The Australian Defence Force (ADF) has released findings from a four-year inquiry into misconduct by its forces.
The inquiry investigated 57 incidents and heard from hundreds of witnesses.
It had uncovered a "shameful record" of a "warrior culture" by some soldiers, ADF chief General Angus Campbell said.
He said the report said 25 Special Air Service (SAS) soldiers were involved in the killings, none of which could be "described as being in the heat of battle".
"None were alleged to have occurred in circumstances in which the intent of the perpetrator was unclear, confused or mistaken," Gen Campbell said.
"And every person spoken to by the inquiry thoroughly understood the law of armed conflict and the rules of engagement under which they operated."
Prime Minister Scott Morrison had phoned Afghanistan's President Ashraf Ghani to express his "deepest sorrow" over the findings, the president's office said.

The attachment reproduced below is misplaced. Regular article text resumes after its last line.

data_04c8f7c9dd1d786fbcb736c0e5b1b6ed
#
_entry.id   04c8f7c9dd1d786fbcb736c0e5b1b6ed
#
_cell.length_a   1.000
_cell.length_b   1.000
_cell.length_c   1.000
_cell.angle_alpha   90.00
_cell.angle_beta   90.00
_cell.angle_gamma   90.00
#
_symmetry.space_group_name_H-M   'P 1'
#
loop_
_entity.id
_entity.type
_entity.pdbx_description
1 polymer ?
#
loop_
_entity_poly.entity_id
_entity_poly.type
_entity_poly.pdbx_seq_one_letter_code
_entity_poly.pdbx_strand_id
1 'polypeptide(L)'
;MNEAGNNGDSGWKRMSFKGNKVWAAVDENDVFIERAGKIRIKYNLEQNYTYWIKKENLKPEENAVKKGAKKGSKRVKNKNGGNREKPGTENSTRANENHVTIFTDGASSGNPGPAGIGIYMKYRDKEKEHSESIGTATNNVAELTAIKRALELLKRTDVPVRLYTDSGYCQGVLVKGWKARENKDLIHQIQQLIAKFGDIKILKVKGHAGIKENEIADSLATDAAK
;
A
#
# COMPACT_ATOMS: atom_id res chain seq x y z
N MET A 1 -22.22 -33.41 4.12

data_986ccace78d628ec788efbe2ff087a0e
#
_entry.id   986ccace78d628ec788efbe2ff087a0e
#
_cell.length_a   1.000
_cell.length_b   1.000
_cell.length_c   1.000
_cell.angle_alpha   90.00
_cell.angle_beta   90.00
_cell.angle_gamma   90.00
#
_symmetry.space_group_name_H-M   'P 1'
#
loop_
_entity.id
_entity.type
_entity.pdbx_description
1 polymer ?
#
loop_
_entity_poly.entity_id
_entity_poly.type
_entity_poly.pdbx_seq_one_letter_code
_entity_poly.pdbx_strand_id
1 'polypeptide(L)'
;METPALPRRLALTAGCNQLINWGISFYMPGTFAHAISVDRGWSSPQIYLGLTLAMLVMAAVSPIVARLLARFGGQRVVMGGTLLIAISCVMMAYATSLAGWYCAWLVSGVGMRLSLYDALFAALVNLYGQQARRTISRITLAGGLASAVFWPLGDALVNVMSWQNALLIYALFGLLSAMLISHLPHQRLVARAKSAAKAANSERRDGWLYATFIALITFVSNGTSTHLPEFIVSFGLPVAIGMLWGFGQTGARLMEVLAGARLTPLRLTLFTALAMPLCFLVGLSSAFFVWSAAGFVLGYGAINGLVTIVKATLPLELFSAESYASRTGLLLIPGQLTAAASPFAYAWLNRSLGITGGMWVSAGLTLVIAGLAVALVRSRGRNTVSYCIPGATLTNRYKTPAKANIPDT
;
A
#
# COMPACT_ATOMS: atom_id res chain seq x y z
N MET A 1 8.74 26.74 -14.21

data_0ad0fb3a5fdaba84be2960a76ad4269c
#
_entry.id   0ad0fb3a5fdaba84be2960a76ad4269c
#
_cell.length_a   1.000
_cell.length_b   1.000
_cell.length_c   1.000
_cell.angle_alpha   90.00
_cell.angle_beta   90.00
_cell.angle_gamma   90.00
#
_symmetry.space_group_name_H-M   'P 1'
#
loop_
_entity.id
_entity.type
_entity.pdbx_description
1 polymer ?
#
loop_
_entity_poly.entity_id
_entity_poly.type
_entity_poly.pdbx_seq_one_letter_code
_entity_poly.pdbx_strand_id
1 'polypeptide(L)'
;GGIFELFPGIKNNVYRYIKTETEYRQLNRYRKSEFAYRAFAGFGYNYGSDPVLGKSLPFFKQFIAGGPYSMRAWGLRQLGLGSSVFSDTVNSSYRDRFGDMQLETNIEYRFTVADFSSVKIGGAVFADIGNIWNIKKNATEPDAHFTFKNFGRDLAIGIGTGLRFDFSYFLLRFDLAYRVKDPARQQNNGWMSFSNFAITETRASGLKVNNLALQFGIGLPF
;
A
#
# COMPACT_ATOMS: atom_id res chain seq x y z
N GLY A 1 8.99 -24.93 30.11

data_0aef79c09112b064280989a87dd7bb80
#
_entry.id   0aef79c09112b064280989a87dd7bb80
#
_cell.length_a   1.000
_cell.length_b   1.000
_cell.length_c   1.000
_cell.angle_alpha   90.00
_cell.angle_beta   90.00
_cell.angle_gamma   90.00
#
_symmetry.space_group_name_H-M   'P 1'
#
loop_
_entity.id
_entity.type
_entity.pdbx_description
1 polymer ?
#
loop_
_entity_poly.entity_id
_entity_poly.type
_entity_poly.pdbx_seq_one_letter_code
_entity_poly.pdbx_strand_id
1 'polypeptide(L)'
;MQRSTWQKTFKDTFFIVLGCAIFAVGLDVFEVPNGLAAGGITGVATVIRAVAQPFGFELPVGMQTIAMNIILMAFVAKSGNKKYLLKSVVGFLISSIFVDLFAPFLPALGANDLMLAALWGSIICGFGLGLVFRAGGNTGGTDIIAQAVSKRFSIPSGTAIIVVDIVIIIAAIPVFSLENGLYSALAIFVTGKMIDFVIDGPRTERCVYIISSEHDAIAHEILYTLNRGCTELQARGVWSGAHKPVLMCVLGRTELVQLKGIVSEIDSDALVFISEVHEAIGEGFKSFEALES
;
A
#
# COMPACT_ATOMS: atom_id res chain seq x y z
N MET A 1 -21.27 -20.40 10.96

Mr Ghani said he had been assured that Australia was committed to "ensuring justice".
The inquiry - by the Inspector-General of the ADF - was conducted behind closed doors, meaning few details have been reported until now. The inquiry did not have the power to lay criminal charges.
Last week, Mr Morrison warned the report would bring "difficult and hard news for Australians".
He said a special investigator would be appointed to consider prosecutions from information contained in the report.
An independent oversight panel would also be established to provide "accountability and transparency that sits outside of the ADF chain of command", the government said.
Australia maintains an operation of around 400 soldiers in Afghanistan as part ongoing peacekeeping efforts with the US and other allies.